1. Claimants sustained a compensable injury to his right knee on ___.
  2. Claimants’ injury was covered by workers’ compensation insurance written for Claimant’s employer by Royal Indemnity Company (Carrier).
  3. The cause of Claimant’s right knee pain was diagnosed as “a torn posterior medial horn of the medial meniscus” and as “effusion, synovitis, medical [sic] meniscal derangement; medial collateral ligament strain.”
  4. Claimant received conservative treatment for several months, but continued to report pain. John McConnell, M. D., an orthopedic surgeon performed arthroscopic surgery on Claimant’s right knee on January 15, 2002.
  5. Prior to the surgery on January 3, 2002, Dr. McConnell ordered certain durable medical equipment (DME) for use on and by Claimant immediately after the surgery. His prescription indicated as follows: “cryo therapy, pain infusion pump, and CPM.”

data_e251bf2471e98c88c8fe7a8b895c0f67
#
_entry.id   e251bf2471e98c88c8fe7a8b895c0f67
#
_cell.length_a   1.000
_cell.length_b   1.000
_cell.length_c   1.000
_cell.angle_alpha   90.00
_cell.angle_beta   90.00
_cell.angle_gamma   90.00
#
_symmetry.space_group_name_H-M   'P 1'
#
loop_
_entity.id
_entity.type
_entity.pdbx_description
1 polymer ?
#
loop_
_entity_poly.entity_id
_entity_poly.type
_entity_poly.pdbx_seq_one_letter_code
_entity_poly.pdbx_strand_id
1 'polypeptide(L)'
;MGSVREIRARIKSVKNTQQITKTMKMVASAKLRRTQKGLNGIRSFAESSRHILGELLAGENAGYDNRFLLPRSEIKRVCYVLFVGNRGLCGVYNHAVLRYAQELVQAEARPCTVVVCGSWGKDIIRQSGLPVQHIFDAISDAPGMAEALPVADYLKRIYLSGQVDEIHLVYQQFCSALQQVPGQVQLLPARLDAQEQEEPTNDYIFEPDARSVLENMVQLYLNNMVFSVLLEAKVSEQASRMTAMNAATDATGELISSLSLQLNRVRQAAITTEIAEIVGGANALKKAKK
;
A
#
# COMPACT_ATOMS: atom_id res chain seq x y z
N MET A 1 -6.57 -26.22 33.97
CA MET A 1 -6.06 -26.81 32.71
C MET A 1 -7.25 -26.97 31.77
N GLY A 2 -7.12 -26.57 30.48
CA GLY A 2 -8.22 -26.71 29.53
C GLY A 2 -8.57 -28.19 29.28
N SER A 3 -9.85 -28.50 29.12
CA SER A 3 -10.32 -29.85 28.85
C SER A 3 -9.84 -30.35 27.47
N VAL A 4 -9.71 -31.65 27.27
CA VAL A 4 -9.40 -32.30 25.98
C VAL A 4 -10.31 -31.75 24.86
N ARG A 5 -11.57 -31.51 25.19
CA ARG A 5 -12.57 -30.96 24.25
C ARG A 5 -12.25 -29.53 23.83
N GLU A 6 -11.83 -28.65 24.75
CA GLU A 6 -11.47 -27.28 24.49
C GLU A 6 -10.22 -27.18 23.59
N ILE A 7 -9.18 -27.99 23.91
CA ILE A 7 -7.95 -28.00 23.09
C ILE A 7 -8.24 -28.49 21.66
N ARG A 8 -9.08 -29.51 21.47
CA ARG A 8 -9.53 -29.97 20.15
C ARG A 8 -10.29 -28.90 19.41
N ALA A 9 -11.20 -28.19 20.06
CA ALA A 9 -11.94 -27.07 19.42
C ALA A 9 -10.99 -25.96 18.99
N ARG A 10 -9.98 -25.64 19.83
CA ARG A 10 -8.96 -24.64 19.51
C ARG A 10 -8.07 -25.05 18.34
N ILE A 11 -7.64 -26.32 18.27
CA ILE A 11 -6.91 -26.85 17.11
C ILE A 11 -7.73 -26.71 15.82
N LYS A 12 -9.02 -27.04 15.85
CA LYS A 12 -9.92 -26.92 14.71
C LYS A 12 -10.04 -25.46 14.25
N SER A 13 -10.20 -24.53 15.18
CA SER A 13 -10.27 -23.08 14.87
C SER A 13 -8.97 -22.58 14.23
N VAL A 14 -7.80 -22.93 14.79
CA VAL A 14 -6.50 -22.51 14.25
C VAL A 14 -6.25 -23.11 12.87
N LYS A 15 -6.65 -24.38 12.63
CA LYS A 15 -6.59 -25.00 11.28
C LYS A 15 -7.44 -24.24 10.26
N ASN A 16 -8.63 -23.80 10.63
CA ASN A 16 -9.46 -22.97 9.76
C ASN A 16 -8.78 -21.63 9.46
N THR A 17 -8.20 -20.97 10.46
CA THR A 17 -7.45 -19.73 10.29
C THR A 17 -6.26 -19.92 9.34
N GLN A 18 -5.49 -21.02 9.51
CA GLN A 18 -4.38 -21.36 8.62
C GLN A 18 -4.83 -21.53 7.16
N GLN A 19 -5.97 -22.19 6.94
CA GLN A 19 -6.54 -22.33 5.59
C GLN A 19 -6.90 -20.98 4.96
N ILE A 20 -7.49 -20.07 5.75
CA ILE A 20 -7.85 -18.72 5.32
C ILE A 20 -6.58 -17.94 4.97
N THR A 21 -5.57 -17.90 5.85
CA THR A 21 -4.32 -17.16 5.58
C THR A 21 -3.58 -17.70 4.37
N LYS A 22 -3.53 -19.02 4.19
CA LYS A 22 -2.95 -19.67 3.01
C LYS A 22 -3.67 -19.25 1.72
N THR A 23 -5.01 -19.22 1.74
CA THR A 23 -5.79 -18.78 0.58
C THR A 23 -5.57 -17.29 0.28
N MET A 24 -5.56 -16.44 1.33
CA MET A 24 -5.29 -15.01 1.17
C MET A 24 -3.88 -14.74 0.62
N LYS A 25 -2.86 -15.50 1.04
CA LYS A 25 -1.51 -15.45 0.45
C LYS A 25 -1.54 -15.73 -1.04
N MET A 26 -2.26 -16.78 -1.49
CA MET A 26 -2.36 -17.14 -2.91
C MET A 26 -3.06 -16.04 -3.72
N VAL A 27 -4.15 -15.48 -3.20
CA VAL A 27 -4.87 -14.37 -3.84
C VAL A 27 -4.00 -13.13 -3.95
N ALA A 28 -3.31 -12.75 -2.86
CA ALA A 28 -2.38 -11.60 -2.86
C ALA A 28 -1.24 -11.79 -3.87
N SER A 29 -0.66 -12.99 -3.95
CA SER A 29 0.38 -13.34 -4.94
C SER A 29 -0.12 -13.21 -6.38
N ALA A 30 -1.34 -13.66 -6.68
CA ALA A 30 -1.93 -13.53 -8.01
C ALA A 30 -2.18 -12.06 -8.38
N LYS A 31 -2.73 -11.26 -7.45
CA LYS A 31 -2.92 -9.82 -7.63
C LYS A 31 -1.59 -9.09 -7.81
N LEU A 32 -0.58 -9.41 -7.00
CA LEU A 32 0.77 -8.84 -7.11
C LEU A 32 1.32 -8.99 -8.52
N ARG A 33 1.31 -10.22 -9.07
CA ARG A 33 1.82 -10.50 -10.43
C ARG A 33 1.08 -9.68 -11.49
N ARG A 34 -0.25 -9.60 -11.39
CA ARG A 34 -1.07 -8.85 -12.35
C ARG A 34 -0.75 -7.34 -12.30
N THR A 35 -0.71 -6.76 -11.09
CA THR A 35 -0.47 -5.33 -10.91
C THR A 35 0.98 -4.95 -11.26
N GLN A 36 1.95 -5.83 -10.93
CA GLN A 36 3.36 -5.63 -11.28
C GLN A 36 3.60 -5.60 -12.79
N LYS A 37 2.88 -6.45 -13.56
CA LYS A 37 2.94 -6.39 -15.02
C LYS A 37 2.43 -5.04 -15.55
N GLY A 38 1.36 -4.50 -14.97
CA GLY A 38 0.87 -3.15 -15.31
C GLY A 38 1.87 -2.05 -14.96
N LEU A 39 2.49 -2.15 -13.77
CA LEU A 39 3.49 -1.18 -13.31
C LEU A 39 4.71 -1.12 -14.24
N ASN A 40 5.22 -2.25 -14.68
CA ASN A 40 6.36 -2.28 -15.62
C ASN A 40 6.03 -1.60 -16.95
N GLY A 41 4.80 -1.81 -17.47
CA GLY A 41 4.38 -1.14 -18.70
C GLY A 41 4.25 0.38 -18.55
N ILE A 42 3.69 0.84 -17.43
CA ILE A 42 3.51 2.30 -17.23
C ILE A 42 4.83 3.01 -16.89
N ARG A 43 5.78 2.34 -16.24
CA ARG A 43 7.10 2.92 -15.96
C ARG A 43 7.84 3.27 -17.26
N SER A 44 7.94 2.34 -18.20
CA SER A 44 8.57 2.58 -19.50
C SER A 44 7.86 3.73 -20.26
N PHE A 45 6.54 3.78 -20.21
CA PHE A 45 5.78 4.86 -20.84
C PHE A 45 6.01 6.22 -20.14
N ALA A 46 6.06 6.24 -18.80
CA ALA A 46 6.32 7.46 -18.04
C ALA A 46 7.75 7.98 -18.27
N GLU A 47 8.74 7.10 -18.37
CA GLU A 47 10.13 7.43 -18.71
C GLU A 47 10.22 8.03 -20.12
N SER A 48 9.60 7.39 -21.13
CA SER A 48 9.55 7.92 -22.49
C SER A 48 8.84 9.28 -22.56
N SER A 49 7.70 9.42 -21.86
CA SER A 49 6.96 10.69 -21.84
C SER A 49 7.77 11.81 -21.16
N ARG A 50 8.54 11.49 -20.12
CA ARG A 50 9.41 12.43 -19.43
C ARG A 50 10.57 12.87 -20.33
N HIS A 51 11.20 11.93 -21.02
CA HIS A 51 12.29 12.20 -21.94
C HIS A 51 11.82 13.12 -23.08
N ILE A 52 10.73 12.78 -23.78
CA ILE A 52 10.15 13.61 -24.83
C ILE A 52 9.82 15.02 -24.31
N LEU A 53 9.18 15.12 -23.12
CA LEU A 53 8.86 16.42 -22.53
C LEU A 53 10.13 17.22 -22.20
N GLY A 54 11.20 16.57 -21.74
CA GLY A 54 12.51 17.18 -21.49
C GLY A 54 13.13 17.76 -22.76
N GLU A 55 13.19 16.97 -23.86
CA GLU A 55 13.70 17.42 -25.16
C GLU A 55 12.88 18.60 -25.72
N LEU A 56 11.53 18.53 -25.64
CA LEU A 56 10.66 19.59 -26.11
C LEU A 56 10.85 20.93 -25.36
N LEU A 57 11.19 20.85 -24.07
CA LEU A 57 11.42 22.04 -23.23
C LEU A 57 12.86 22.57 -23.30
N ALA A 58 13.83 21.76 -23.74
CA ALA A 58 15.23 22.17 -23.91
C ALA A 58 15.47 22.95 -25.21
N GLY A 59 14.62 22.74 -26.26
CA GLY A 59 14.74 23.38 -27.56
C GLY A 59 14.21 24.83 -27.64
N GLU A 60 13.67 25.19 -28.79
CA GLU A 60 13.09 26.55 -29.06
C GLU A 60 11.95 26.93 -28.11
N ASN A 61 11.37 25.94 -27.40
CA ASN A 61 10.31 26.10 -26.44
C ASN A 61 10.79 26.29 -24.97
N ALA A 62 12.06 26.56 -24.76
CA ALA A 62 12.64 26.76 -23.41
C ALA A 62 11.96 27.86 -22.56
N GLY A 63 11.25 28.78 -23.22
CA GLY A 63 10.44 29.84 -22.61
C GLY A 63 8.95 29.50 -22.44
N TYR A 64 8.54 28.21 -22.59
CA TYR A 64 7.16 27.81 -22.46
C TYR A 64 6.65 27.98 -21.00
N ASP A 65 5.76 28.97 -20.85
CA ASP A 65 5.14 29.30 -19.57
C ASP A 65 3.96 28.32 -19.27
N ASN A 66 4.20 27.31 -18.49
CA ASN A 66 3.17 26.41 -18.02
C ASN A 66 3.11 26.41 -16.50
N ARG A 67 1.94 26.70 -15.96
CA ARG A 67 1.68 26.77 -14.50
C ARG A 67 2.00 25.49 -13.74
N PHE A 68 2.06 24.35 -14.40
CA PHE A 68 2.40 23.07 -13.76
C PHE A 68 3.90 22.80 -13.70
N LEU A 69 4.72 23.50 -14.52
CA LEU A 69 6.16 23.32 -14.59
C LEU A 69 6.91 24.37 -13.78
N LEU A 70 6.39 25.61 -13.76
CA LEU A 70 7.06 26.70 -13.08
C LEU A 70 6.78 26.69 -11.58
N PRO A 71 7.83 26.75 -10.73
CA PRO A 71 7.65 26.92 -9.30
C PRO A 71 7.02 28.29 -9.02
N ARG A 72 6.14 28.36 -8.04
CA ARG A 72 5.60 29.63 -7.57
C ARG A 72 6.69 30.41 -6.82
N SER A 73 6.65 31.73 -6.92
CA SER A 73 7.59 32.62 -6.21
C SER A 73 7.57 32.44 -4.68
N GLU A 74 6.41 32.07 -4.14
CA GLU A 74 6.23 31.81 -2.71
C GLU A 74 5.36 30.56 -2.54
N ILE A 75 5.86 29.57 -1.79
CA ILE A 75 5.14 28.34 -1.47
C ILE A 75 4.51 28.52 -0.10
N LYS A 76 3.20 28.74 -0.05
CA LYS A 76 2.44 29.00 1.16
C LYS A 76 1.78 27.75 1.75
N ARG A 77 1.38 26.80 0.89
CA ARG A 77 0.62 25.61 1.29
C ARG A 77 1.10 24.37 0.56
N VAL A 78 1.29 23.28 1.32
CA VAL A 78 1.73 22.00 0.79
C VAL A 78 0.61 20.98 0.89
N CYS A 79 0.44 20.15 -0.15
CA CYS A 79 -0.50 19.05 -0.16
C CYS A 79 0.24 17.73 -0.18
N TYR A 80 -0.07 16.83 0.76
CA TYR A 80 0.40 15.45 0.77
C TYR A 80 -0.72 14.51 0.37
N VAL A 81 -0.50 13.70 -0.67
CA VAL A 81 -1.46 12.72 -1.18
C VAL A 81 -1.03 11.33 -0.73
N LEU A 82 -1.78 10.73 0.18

6. The cryo therapy DME prescribed by Dr. McConnell was necessary to reduce pain, weakness, instability, and stiffness in the knee. The pain infusion pump was to reduce the need for narcotics, reduce post-operative pain and reduce healing time for Claimant.
  7. Oxymed, Inc. (Petitioner) supplied the pain infusion pump to Dr. McConnell, who applied it to Claimant immediately after the surgery.
  8. Petitioner supplied the water circulating unit, water circulating pad, and cold therapy cooler wrap to Claimant for use as directed by Dr. McConnell.
  9. The cost of the individual components was as follows: water circulating unit-E0236--$494; water circulating pad-E1399--$155; a cooler wrap--E1399--$75; and a pain infusion pumpBE0781B$485, for a total of $1,209.